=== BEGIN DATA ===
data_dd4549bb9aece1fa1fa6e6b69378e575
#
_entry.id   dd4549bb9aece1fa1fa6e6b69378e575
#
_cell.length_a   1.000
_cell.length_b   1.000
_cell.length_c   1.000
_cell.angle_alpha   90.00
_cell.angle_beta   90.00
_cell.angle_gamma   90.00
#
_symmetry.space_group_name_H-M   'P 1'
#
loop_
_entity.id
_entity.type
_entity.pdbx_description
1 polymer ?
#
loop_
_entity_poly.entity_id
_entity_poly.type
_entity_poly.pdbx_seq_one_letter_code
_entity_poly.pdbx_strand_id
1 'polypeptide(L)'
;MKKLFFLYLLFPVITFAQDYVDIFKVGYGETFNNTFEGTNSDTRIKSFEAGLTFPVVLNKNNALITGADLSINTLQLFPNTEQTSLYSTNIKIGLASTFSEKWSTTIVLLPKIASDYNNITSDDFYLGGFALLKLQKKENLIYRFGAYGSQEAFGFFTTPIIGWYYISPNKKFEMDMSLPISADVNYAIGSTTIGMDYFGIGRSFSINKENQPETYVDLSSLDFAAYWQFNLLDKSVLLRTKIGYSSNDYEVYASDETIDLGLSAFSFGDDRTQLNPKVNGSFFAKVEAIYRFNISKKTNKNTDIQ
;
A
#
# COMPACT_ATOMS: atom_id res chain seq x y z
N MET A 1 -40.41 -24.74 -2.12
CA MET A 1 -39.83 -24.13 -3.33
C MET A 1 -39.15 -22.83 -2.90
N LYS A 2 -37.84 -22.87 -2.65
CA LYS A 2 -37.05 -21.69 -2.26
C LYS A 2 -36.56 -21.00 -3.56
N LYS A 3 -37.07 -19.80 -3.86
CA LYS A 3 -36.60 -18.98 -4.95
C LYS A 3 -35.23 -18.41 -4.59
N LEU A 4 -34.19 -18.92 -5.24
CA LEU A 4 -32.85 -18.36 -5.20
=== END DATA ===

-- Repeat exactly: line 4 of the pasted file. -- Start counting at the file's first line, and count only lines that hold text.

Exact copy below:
#